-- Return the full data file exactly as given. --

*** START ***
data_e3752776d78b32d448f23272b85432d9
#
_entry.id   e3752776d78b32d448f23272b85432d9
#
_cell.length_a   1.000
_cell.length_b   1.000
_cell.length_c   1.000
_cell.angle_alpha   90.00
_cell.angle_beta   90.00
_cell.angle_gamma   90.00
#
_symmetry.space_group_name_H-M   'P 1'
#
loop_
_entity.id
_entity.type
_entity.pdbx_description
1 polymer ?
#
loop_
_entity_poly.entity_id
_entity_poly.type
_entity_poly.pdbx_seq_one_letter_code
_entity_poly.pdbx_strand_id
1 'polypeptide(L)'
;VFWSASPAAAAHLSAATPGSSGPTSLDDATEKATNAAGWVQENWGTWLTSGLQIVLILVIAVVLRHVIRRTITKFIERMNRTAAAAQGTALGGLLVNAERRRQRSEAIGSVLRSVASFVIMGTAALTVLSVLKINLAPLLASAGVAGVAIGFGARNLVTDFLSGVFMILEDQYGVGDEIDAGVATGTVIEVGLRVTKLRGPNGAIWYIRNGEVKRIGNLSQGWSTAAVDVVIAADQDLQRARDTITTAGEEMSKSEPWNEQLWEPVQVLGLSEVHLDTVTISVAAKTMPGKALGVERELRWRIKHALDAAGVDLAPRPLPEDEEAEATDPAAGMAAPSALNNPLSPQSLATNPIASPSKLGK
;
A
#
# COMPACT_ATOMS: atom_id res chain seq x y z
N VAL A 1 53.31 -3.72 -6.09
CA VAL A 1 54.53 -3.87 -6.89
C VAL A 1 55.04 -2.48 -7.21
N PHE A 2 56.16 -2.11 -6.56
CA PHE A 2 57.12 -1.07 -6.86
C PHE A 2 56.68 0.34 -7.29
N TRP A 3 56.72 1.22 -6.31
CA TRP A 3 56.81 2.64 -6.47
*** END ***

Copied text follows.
data_e3752776d78b32d448f23272b85432d9
#
_entry.id   e3752776d78b32d448f23272b85432d9
#
_cell.length_a   1.000
_cell.length_b   1.000
_cell.length_c   1.000
_cell.angle_alpha   90.00
_cell.angle_beta   90.00
_cell.angle_gamma   90.00
#
_symmetry.space_group_name_H-M   'P 1'
#
loop_
_entity.id
_entity.type
_entity.pdbx_description
1 polymer ?
#
loop_
_entity_poly.entity_id
_entity_poly.type
_entity_poly.pdbx_seq_one_letter_code
_entity_poly.pdbx_strand_id
1 'polypeptide(L)'
;VFWSASPAAAAHLSAATPGSSGPTSLDDATEKATNAAGWVQENWGTWLTSGLQIVLILVIAVVLRHVIRRTITKFIERMNRTAAAAQGTALGGLLVNAERRRQRSEAIGSVLRSVASFVIMGTAALTVLSVLKINLAPLLASAGVAGVAIGFGARNLVTDFLSGVFMILEDQYGVGDEIDAGVATGTVIEVGLRVTKLRGPNGAIWYIRNGEVKRIGNLSQGWSTAAVDVVIAADQDLQRARDTITTAGEEMSKSEPWNEQLWEPVQVLGLSEVHLDTVTISVAAKTMPGKALGVERELRWRIKHALDAAGVDLAPRPLPEDEEAEATDPAAGMAAPSALNNPLSPQSLATNPIASPSKLGK
;
A
#
# COMPACT_ATOMS: atom_id res chain seq x y z
N VAL A 1 53.31 -3.72 -6.09
CA VAL A 1 54.53 -3.87 -6.89
C VAL A 1 55.04 -2.48 -7.21
N PHE A 2 56.16 -2.11 -6.56
CA PHE A 2 57.12 -1.07 -6.86
C PHE A 2 56.68 0.34 -7.29
N TRP A 3 56.72 1.22 -6.31
CA TRP A 3 56.81 2.64 -6.47